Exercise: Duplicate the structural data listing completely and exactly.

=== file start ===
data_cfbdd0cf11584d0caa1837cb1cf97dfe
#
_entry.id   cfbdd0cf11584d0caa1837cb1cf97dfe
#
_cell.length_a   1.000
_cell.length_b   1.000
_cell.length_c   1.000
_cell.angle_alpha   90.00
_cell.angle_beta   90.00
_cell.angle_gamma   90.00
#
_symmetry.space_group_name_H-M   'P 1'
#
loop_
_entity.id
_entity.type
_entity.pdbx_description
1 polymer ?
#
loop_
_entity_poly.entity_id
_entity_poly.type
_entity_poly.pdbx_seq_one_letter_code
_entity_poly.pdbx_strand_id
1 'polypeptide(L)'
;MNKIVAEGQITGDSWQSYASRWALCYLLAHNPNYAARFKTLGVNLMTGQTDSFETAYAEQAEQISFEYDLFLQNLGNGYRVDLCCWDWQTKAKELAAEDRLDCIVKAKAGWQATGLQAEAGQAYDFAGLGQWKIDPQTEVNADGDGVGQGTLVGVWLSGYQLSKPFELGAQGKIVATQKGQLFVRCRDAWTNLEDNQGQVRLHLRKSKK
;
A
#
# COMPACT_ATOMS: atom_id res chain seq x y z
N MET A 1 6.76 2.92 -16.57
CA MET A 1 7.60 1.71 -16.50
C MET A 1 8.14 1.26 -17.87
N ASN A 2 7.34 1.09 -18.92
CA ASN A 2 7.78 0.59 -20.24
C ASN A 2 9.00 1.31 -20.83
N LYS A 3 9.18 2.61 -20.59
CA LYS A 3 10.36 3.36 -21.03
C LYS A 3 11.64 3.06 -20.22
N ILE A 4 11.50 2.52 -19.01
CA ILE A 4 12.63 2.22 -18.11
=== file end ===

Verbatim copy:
data_cfbdd0cf11584d0caa1837cb1cf97dfe
#
_entry.id   cfbdd0cf11584d0caa1837cb1cf97dfe
#
_cell.length_a   1.000
_cell.length_b   1.000
_cell.length_c   1.000
_cell.angle_alpha   90.00
_cell.angle_beta   90.00
_cell.angle_gamma   90.00
#
_symmetry.space_group_name_H-M   'P 1'
#
loop_
_entity.id
_entity.type
_entity.pdbx_description
1 polymer ?
#
loop_
_entity_poly.entity_id
_entity_poly.type
_entity_poly.pdbx_seq_one_letter_code
_entity_poly.pdbx_strand_id
1 'polypeptide(L)'
;MNKIVAEGQITGDSWQSYASRWALCYLLAHNPNYAARFKTLGVNLMTGQTDSFETAYAEQAEQISFEYDLFLQNLGNGYRVDLCCWDWQTKAKELAAEDRLDCIVKAKAGWQATGLQAEAGQAYDFAGLGQWKIDPQTEVNADGDGVGQGTLVGVWLSGYQLSKPFELGAQGKIVATQKGQLFVRCRDAWTNLEDNQGQVRLHLRKSKK
;
A
#
# COMPACT_ATOMS: atom_id res chain seq x y z
N MET A 1 6.76 2.92 -16.57
CA MET A 1 7.60 1.71 -16.50
C MET A 1 8.14 1.26 -17.87
N ASN A 2 7.34 1.09 -18.92
CA ASN A 2 7.78 0.59 -20.24
C ASN A 2 9.00 1.31 -20.83
N LYS A 3 9.18 2.61 -20.59
CA LYS A 3 10.36 3.36 -21.03
C LYS A 3 11.64 3.06 -20.22
N ILE A 4 11.50 2.52 -19.01
CA ILE A 4 12.63 2.22 -18.11